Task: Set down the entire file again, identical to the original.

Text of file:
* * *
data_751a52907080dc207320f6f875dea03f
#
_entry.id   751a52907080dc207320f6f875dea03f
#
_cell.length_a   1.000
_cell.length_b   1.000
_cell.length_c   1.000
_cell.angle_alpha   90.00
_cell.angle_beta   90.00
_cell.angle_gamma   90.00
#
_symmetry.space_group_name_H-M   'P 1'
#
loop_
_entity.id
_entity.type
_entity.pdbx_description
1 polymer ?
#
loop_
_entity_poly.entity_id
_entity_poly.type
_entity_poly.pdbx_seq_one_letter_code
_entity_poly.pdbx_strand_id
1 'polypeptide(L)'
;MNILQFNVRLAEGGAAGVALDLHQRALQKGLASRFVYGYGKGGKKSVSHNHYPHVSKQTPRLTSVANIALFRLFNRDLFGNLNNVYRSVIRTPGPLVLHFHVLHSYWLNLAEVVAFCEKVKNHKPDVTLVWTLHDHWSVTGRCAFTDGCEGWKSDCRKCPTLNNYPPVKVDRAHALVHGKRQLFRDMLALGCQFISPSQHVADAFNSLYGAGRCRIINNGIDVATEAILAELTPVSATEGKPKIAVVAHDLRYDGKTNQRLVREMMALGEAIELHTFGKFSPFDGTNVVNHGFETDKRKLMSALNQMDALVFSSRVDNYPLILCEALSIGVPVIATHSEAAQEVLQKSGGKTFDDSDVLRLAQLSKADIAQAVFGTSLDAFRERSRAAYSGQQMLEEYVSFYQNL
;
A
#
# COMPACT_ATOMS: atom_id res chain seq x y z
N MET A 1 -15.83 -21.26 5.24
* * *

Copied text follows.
data_751a52907080dc207320f6f875dea03f
#
_entry.id   751a52907080dc207320f6f875dea03f
#
_cell.length_a   1.000
_cell.length_b   1.000
_cell.length_c   1.000
_cell.angle_alpha   90.00
_cell.angle_beta   90.00
_cell.angle_gamma   90.00
#
_symmetry.space_group_name_H-M   'P 1'
#
loop_
_entity.id
_entity.type
_entity.pdbx_description
1 polymer ?
#
loop_
_entity_poly.entity_id
_entity_poly.type
_entity_poly.pdbx_seq_one_letter_code
_entity_poly.pdbx_strand_id
1 'polypeptide(L)'
;MNILQFNVRLAEGGAAGVALDLHQRALQKGLASRFVYGYGKGGKKSVSHNHYPHVSKQTPRLTSVANIALFRLFNRDLFGNLNNVYRSVIRTPGPLVLHFHVLHSYWLNLAEVVAFCEKVKNHKPDVTLVWTLHDHWSVTGRCAFTDGCEGWKSDCRKCPTLNNYPPVKVDRAHALVHGKRQLFRDMLALGCQFISPSQHVADAFNSLYGAGRCRIINNGIDVATEAILAELTPVSATEGKPKIAVVAHDLRYDGKTNQRLVREMMALGEAIELHTFGKFSPFDGTNVVNHGFETDKRKLMSALNQMDALVFSSRVDNYPLILCEALSIGVPVIATHSEAAQEVLQKSGGKTFDDSDVLRLAQLSKADIAQAVFGTSLDAFRERSRAAYSGQQMLEEYVSFYQNL
;
A
#
# COMPACT_ATOMS: atom_id res chain seq x y z
N MET A 1 -15.83 -21.26 5.24